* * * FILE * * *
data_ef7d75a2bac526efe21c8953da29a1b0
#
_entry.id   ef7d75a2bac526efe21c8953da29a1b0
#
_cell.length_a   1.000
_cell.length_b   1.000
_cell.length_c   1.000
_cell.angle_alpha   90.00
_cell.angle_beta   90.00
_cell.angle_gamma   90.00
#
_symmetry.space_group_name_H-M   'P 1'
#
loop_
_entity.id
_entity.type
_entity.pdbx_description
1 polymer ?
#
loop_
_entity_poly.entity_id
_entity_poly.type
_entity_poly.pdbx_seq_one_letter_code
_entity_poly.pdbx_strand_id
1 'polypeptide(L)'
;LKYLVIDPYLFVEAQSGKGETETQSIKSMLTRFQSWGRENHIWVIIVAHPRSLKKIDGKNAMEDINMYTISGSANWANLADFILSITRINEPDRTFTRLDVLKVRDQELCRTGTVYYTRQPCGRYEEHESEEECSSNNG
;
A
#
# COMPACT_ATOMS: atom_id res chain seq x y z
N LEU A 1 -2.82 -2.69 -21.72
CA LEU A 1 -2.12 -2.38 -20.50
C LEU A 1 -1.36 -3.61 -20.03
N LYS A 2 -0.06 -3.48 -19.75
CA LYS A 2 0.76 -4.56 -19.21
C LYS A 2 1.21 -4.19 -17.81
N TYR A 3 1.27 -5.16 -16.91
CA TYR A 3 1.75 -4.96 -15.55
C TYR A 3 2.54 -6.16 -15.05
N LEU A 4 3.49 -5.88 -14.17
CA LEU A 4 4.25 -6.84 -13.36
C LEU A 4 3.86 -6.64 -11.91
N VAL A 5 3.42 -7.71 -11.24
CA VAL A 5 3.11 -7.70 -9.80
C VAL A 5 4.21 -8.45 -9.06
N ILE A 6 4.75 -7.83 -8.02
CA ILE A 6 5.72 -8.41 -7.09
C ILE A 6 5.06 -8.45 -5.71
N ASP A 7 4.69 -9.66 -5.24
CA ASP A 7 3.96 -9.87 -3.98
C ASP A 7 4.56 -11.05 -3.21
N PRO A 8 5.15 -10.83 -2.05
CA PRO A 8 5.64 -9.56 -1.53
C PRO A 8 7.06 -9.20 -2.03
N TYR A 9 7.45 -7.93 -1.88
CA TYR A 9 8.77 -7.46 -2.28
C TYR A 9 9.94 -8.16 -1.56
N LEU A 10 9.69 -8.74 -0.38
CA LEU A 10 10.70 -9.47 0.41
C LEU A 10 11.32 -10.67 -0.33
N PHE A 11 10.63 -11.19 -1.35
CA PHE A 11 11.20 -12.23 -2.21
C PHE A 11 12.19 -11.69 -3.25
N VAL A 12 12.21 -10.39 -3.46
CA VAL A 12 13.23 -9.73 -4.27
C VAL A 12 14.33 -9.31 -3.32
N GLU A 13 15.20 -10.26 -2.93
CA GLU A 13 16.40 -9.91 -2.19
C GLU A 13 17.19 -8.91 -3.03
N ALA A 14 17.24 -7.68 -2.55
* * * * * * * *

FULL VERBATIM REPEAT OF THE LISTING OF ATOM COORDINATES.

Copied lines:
data_ef7d75a2bac526efe21c8953da29a1b0
#
_entry.id   ef7d75a2bac526efe21c8953da29a1b0
#
_cell.length_a   1.000
_cell.length_b   1.000
_cell.length_c   1.000
_cell.angle_alpha   90.00
_cell.angle_beta   90.00
_cell.angle_gamma   90.00
#
_symmetry.space_group_name_H-M   'P 1'
#
loop_
_entity.id
_entity.type
_entity.pdbx_description
1 polymer ?
#
loop_
_entity_poly.entity_id
_entity_poly.type
_entity_poly.pdbx_seq_one_letter_code
_entity_poly.pdbx_strand_id
1 'polypeptide(L)'
;LKYLVIDPYLFVEAQSGKGETETQSIKSMLTRFQSWGRENHIWVIIVAHPRSLKKIDGKNAMEDINMYTISGSANWANLADFILSITRINEPDRTFTRLDVLKVRDQELCRTGTVYYTRQPCGRYEEHESEEECSSNNG
;
A
#
# COMPACT_ATOMS: atom_id res chain seq x y z
N LEU A 1 -2.82 -2.69 -21.72
CA LEU A 1 -2.12 -2.38 -20.50
C LEU A 1 -1.36 -3.61 -20.03
N LYS A 2 -0.06 -3.48 -19.75
CA LYS A 2 0.76 -4.56 -19.21
C LYS A 2 1.21 -4.19 -17.81
N TYR A 3 1.27 -5.16 -16.91
CA TYR A 3 1.75 -4.96 -15.55
C TYR A 3 2.54 -6.16 -15.05
N LEU A 4 3.49 -5.88 -14.17
CA LEU A 4 4.25 -6.84 -13.36
C LEU A 4 3.86 -6.64 -11.91
N VAL A 5 3.42 -7.71 -11.24
CA VAL A 5 3.11 -7.70 -9.80
C VAL A 5 4.21 -8.45 -9.06
N ILE A 6 4.75 -7.83 -8.02
CA ILE A 6 5.72 -8.41 -7.09
C ILE A 6 5.06 -8.45 -5.71
N ASP A 7 4.69 -9.66 -5.24
CA ASP A 7 3.96 -9.87 -3.98
C ASP A 7 4.56 -11.05 -3.21
N PRO A 8 5.15 -10.83 -2.05
CA PRO A 8 5.64 -9.56 -1.53
C PRO A 8 7.06 -9.20 -2.03
N TYR A 9 7.45 -7.93 -1.88
CA TYR A 9 8.77 -7.46 -2.28
C TYR A 9 9.94 -8.16 -1.56
N LEU A 10 9.69 -8.74 -0.38
CA LEU A 10 10.70 -9.47 0.41
C LEU A 10 11.32 -10.67 -0.33
N PHE A 11 10.63 -11.19 -1.35
CA PHE A 11 11.20 -12.23 -2.21
C PHE A 11 12.19 -11.69 -3.25
N VAL A 12 12.21 -10.39 -3.46
CA VAL A 12 13.23 -9.73 -4.27
C VAL A 12 14.33 -9.31 -3.32
N GLU A 13 15.20 -10.26 -2.93
CA GLU A 13 16.40 -9.91 -2.19
C GLU A 13 17.19 -8.91 -3.03
N ALA A 14 17.24 -7.68 -2.55